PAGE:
The flowers of many salvias attract bees, and are adapted to the bees to carry out pollination. The lower lip of the flower is a platform on which the bee lands. As the bee probes for nectar, it presses against the hinged filament of the stamen, which causes the stamen to move down and the anther to touch the bee, thus rubbing pollen off onto the bee's back. When the bee enters another flower of the same species, the pollen from the first flower will rub against the stigma of the second flower, and if it is ripe, cross pollination will be successful. However, in Salvia lanceolata, the lower lip does not form a platform but bends downwards and backwards, and the flower is more elongated and tube-like, and the long, hooded upper lip places the anthers and stigma further from the entrance to the flower than the length of a bee. All this and its reddish colour indicate that this salvia is pollinated by birds. The hinge mechanism of the stamens still works, but in this case it is the bird's beak that pushes against the hinged filament while probing for nectar, causing the stamens to move down and deposit the pollen on the head of the bird. In their study, Wester & Claßen-Bockhoff (2007) observed the Lesser Double Collared Sunbird Nectarinia chalybea, and the Cape White-eye Zosterops pallidus visiting Salvia lanceolata flowers at Kirstenbosch NBG.

Uses and cultural aspects
Most sages contain essential oils and have long been used for food flavouring and medicine all over the world. The southern African species are widely used in traditional medicine to treat chest complaints, stomach complaints and digestive disturbances, women's ailments, fever, and as disinfectant antiseptic washes and lotions for skin infections and wounds. The lance-leaf sage is not known to be used medicinally, but the leaves can be used in cooking, they have a peppery lemon scent and are good with fish.

Image of S. lanceolata flowers

Growing Salvia lanceolata

This plant is easy to grow and fuss-free. It needs full sun and well-drained soil, do not over water once established as it is really water-wise. Although naturally rounded, a little pruning will keep the plant neat and bushy, and prevent it from becoming too woody. Feed with regular applications of compost/mulch. Salvias do well in most areas of South Africa, adapting well to local conditions as they are so hardy. They will also tolerate frost as they are capable of resprouting from the base as a mechanism to recover from fynbos fires, so similarly they will be able to recover suitably from frost damage.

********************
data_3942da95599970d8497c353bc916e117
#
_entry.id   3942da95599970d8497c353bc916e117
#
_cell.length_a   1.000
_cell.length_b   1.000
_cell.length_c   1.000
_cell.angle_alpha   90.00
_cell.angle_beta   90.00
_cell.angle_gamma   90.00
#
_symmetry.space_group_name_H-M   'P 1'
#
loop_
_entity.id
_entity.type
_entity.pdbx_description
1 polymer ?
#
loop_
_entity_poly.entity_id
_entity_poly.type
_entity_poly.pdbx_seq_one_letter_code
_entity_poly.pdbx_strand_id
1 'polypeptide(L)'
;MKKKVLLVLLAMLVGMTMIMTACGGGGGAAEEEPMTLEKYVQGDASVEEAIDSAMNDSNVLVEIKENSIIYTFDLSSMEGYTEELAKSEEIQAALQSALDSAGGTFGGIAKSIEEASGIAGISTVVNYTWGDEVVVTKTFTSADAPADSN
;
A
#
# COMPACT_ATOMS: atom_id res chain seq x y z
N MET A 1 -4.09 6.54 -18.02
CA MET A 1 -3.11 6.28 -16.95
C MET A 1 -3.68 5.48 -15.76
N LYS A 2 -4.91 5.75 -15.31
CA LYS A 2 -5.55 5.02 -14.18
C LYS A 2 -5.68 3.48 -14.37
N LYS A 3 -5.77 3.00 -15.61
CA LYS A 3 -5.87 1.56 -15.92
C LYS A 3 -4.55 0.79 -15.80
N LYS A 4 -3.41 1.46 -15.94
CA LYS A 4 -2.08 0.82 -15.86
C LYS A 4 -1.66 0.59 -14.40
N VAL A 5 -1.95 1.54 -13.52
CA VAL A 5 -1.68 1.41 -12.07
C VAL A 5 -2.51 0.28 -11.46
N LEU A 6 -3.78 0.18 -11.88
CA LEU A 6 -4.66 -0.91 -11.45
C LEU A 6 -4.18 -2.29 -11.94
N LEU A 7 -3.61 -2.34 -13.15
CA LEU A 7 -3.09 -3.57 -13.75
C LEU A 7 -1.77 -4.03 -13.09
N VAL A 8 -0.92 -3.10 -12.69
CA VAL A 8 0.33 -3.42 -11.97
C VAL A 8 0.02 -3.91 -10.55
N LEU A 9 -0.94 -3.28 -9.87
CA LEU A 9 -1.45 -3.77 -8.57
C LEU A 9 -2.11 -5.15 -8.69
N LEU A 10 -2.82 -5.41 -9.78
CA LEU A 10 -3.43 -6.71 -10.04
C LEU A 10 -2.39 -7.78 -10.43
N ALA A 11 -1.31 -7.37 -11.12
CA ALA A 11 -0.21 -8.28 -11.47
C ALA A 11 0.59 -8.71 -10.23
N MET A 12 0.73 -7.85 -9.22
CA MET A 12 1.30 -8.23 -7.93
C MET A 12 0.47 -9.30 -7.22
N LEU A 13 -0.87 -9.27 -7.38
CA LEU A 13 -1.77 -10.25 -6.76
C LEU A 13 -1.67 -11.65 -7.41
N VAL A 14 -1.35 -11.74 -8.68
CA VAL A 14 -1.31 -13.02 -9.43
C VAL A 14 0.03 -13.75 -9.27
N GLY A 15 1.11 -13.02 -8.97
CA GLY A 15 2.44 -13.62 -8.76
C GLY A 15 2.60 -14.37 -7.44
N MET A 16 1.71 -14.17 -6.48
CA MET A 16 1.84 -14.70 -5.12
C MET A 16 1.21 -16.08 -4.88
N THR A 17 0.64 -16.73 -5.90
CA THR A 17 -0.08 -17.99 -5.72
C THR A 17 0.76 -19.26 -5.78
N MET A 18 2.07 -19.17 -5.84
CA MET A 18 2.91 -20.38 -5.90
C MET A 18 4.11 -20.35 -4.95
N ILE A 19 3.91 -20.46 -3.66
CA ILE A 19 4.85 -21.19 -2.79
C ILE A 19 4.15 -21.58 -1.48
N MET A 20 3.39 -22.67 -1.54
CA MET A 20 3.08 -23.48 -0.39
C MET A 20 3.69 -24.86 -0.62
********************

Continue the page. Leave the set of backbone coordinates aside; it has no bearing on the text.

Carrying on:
Salvia lanceolata is suitable as a specimen plant or used in an informal shrub border. It does well in containers and in rockeries, on verges or on slopes. It is perfect for fynbos gardens, coastal gardens and water-wise gardens, and is an interesting addition to the herb garden.

Propagate by seed or cuttings. Sow seed in autumn or spring, use a suitable well-drained medium. Germination is quick and seedlings can be potted up as soon as the first pair of true leaves has formed. Stem cuttings should be taken in spring, from new growth that is just firming up into semi-hardwood. Use rooting hormone and a mist unit with bottom heat to ensure a higher success rate.

References and further reading

  • Goldblatt, P. & Manning, J. 2000. Cape plants. A conspectus of the Cape flora of South Africa. Strelitzia 9. National Botanical Institute, Cape Town and Missouri Botanical Garden Press, Missouri.
  • Leistner, O.A. (ed.). 2000. Seeds plants of southern Africa : families and genera. Strelitzia 10. National Botanical Institute, Pretoria.
  • Manning, J. & Goldblatt, P. 1996. West coast. South African Wildflower Guide. Botanical Society of South Africa, Cape Town.
  • Wester, P. & Claßen-Bockhoff, R. 2007. Floral diversity and pollen transfer mechanisms in bird-pollinated Salvia s pecies. Annals of Botany doi:10.1093/aob/mcm036 (http://aob.oxfordjournals.org/cgi/content/full/mcm036v1).

 

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Kirstenbosch
National Botanical Garden
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This page forms part of the South African National Biodiversity Institute's plant information website www.plantzafrica.com.